Efavirenz interaction with rifampin may not require dose adjustment in patients with low body weight
6 September 2004. Related: Conference reports, PK and drug interactions, World AIDS 15 Bangkok 2004.
Simon Collins, HIV i-Base
Treatment guidelines for patient requiring treatment for both HIV and TB currently recommend increasing the dose of efavirenz from 600 mg to 800 mg daily in patients using rifampin-based TB regimens.
This has difficult logistic and cost implications especially for treatment in patients using WHO-recommended fixed-dose combinations that include efavirenz. These recommendations are based on pharmacokinetic interaction studies.
Manosuthi and colleagues from Mahidol University, Bangkok presented results from the first clinical trial comparing 600mg to 800mg efavirenz (with d4T and 3TC) in patients on stable rifamicin treatment. Plasma efavirenz level was measured (at 12 hours after dosing, on day 14) by HPLC. CD4 and HIV RNA were assessed at 16, 24, 36, and 48 weeks.
Preliminary results of 70 patients (37 in group A and 33 in group B) were presented. The follow-up period ranged from 16 to 36 weeks. The groups were evenly balanced on all important baseline characteristics. Mean body weight and BMI was about 50 kg and 19 kg/m2. Median baseline CD4 counts were 29 (range; 1, 224) cells/mm3 and 46 (0, 384) cells/mm3 in group A and B, respectively. Median efavirenz levels were 3.97 mg/L (0.07, 12.21) and 3.39 mg/L (1.03, 21.31) in group A and B, respectively. Three patients in group A, but no patient in group B, had efavirenz level <1 mg/L (p = 0.347). Median time to virological success (HIV RNA <50 copies/mL) was 16 weeks in group A and 19 weeks in group B (p = 0.960). Median CD4 increase from baseline to week 16 was around +898 cells/mm3 in each arm.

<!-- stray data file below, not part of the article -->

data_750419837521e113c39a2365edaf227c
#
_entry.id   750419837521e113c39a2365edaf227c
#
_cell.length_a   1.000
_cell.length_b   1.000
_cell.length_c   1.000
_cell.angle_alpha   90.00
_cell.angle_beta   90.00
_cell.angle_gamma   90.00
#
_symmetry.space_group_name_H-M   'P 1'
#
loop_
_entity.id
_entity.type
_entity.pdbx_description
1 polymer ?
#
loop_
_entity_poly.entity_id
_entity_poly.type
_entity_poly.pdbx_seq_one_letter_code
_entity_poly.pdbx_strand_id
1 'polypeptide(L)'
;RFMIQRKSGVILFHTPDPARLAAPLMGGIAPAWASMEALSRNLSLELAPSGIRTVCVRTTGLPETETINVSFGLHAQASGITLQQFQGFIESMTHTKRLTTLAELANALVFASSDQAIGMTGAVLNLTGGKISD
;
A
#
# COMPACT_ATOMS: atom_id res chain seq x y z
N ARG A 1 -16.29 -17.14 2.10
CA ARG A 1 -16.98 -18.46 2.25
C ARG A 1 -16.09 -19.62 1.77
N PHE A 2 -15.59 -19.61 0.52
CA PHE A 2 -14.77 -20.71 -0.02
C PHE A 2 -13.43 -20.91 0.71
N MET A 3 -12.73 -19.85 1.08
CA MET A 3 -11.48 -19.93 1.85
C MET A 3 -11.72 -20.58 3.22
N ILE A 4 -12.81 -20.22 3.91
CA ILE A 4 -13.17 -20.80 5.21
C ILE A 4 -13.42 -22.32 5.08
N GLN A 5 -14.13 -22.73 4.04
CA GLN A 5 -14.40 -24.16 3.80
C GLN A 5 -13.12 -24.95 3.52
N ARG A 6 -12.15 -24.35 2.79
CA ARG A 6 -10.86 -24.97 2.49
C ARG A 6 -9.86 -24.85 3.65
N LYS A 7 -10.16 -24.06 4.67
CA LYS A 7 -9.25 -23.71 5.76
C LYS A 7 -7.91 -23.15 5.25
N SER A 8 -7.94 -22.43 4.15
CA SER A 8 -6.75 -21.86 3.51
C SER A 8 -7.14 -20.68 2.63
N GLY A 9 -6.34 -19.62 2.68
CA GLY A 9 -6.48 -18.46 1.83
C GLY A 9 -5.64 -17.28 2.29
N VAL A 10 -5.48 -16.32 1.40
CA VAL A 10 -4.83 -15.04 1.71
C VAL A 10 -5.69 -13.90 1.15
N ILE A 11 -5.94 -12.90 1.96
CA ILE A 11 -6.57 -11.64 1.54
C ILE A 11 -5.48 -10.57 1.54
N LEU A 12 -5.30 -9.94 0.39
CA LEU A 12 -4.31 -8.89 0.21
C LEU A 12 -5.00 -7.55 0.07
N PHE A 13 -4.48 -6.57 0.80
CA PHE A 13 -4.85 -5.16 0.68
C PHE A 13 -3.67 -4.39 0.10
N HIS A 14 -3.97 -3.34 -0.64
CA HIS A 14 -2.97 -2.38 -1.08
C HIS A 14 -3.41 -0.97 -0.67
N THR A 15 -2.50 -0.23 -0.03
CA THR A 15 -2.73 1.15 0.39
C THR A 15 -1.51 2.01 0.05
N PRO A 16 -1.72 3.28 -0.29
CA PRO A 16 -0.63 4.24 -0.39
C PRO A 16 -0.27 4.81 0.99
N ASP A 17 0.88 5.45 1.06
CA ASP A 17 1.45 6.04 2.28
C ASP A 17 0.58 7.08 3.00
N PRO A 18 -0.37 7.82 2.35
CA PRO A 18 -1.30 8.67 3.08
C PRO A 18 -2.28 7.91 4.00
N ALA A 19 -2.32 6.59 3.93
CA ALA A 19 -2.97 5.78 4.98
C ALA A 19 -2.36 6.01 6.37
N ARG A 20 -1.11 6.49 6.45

CNS toxicity was found in 13 and 11 patients in groups A and B, respectively (p = 0.675). One patient in group A had to discontinue efavirenz.
Although median efavirenz levels were similar in each group, the range varied considerably. There is an obvious concern for the three patients in arm A with very low levels. As weight is referred to in the study it will be interesting to see any correlation between weight and drug levels in the final analysis. This is clearly a factor in Asia and often in Africa.
Manosuthi W, Sungkanuparph S, Vibhagood A, et al. A randomised controlled trial of efavirenz 600 mg/day versus 800 mg/day in HIV-infected patients with tuberculosis to study plasma efavirenz level, virological and immunological outcomes: a preliminary result. XV Intl AIDS Conference, Bangkok. Abstract MoOrB1013.